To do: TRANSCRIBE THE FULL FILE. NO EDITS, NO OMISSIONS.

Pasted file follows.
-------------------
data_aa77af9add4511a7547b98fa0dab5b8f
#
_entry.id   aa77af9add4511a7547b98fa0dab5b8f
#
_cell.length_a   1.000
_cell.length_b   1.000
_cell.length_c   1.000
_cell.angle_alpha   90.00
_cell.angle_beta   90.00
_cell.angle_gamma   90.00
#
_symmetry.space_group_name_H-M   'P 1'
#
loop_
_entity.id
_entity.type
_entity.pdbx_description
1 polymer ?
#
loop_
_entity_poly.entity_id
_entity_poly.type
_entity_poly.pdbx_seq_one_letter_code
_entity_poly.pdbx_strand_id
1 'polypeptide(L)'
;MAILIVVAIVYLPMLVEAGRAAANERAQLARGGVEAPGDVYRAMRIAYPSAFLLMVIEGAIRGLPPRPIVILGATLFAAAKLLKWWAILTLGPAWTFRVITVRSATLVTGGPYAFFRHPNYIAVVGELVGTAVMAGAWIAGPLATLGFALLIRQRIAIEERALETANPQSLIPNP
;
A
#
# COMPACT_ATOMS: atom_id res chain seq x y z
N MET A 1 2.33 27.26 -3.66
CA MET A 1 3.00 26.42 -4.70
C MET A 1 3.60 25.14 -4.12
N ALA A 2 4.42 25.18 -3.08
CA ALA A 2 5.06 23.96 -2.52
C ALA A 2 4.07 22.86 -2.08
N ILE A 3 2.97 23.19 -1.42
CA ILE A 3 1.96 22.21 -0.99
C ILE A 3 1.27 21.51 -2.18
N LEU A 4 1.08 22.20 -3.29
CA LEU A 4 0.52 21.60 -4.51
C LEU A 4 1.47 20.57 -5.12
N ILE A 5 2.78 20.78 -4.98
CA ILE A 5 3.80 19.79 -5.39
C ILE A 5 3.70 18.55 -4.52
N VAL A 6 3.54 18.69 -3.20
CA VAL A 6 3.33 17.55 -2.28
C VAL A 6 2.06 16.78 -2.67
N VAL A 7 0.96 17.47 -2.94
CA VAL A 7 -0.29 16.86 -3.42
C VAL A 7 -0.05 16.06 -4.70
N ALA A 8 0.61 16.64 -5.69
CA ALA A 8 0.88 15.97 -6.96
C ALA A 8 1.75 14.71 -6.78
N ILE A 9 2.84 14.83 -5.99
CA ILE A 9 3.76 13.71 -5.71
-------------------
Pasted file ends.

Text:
data_aa77af9add4511a7547b98fa0dab5b8f
#
_entry.id   aa77af9add4511a7547b98fa0dab5b8f
#
_cell.length_a   1.000
_cell.length_b   1.000
_cell.length_c   1.000
_cell.angle_alpha   90.00
_cell.angle_beta   90.00
_cell.angle_gamma   90.00
#
_symmetry.space_group_name_H-M   'P 1'
#
loop_
_entity.id
_entity.type
_entity.pdbx_description
1 polymer ?
#
loop_
_entity_poly.entity_id
_entity_poly.type
_entity_poly.pdbx_seq_one_letter_code
_entity_poly.pdbx_strand_id
1 'polypeptide(L)'
;MAILIVVAIVYLPMLVEAGRAAANERAQLARGGVEAPGDVYRAMRIAYPSAFLLMVIEGAIRGLPPRPIVILGATLFAAAKLLKWWAILTLGPAWTFRVITVRSATLVTGGPYAFFRHPNYIAVVGELVGTAVMAGAWIAGPLATLGFALLIRQRIAIEERALETANPQSLIPNP
;
A
#
# COMPACT_ATOMS: atom_id res chain seq x y z
N MET A 1 2.33 27.26 -3.66
CA MET A 1 3.00 26.42 -4.70
C MET A 1 3.60 25.14 -4.12
N ALA A 2 4.42 25.18 -3.08
CA ALA A 2 5.06 23.96 -2.52
C ALA A 2 4.07 22.86 -2.08
N ILE A 3 2.97 23.19 -1.42
CA ILE A 3 1.96 22.21 -0.99
C ILE A 3 1.27 21.51 -2.18
N LEU A 4 1.08 22.20 -3.29
CA LEU A 4 0.52 21.60 -4.51
C LEU A 4 1.47 20.57 -5.12
N ILE A 5 2.78 20.78 -4.98
CA ILE A 5 3.80 19.79 -5.39
C ILE A 5 3.70 18.55 -4.52
N VAL A 6 3.54 18.69 -3.20
CA VAL A 6 3.33 17.55 -2.28
C VAL A 6 2.06 16.78 -2.67
N VAL A 7 0.96 17.47 -2.94
CA VAL A 7 -0.29 16.86 -3.42
C VAL A 7 -0.05 16.06 -4.70
N ALA A 8 0.61 16.64 -5.69
CA ALA A 8 0.88 15.97 -6.96
C ALA A 8 1.75 14.71 -6.78
N ILE A 9 2.84 14.83 -5.99
CA ILE A 9 3.76 13.71 -5.71